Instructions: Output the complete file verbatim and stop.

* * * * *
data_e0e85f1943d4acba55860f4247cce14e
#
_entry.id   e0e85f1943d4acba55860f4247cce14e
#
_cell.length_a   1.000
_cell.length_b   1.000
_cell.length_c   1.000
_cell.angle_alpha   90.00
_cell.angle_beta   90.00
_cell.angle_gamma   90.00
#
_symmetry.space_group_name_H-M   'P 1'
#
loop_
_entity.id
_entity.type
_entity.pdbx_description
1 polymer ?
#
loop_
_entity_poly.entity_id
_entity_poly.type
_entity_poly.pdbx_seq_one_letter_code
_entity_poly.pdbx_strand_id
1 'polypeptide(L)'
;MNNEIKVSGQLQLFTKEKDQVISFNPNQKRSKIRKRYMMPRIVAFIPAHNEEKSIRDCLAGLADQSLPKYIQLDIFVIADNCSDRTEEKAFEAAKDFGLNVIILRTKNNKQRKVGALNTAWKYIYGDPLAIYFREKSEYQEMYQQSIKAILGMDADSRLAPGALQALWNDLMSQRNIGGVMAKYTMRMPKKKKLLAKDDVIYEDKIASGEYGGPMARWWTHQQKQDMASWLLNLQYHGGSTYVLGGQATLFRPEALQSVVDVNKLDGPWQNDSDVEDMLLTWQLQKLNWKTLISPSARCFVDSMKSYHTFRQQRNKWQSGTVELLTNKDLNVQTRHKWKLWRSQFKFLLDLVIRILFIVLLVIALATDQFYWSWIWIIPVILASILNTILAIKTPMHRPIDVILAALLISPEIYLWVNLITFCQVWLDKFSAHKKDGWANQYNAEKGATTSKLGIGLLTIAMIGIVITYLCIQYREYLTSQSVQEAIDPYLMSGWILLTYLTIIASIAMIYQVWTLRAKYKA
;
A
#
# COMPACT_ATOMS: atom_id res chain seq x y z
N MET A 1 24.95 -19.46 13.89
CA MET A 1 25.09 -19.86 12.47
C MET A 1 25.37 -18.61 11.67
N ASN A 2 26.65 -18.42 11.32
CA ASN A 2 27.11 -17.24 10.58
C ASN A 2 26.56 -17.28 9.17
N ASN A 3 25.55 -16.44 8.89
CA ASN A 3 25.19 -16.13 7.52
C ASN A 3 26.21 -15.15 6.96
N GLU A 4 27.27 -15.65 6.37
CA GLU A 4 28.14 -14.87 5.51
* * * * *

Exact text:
data_e0e85f1943d4acba55860f4247cce14e
#
_entry.id   e0e85f1943d4acba55860f4247cce14e
#
_cell.length_a   1.000
_cell.length_b   1.000
_cell.length_c   1.000
_cell.angle_alpha   90.00
_cell.angle_beta   90.00
_cell.angle_gamma   90.00
#
_symmetry.space_group_name_H-M   'P 1'
#
loop_
_entity.id
_entity.type
_entity.pdbx_description
1 polymer ?
#
loop_
_entity_poly.entity_id
_entity_poly.type
_entity_poly.pdbx_seq_one_letter_code
_entity_poly.pdbx_strand_id
1 'polypeptide(L)'
;MNNEIKVSGQLQLFTKEKDQVISFNPNQKRSKIRKRYMMPRIVAFIPAHNEEKSIRDCLAGLADQSLPKYIQLDIFVIADNCSDRTEEKAFEAAKDFGLNVIILRTKNNKQRKVGALNTAWKYIYGDPLAIYFREKSEYQEMYQQSIKAILGMDADSRLAPGALQALWNDLMSQRNIGGVMAKYTMRMPKKKKLLAKDDVIYEDKIASGEYGGPMARWWTHQQKQDMASWLLNLQYHGGSTYVLGGQATLFRPEALQSVVDVNKLDGPWQNDSDVEDMLLTWQLQKLNWKTLISPSARCFVDSMKSYHTFRQQRNKWQSGTVELLTNKDLNVQTRHKWKLWRSQFKFLLDLVIRILFIVLLVIALATDQFYWSWIWIIPVILASILNTILAIKTPMHRPIDVILAALLISPEIYLWVNLITFCQVWLDKFSAHKKDGWANQYNAEKGATTSKLGIGLLTIAMIGIVITYLCIQYREYLTSQSVQEAIDPYLMSGWILLTYLTIIASIAMIYQVWTLRAKYKA
;
A
#
# COMPACT_ATOMS: atom_id res chain seq x y z
N MET A 1 24.95 -19.46 13.89
CA MET A 1 25.09 -19.86 12.47
C MET A 1 25.37 -18.61 11.67
N ASN A 2 26.65 -18.42 11.32
CA ASN A 2 27.11 -17.24 10.58
C ASN A 2 26.56 -17.28 9.17
N ASN A 3 25.55 -16.44 8.89
CA ASN A 3 25.19 -16.13 7.52
C ASN A 3 26.21 -15.15 6.96
N GLU A 4 27.27 -15.65 6.37
CA GLU A 4 28.14 -14.87 5.51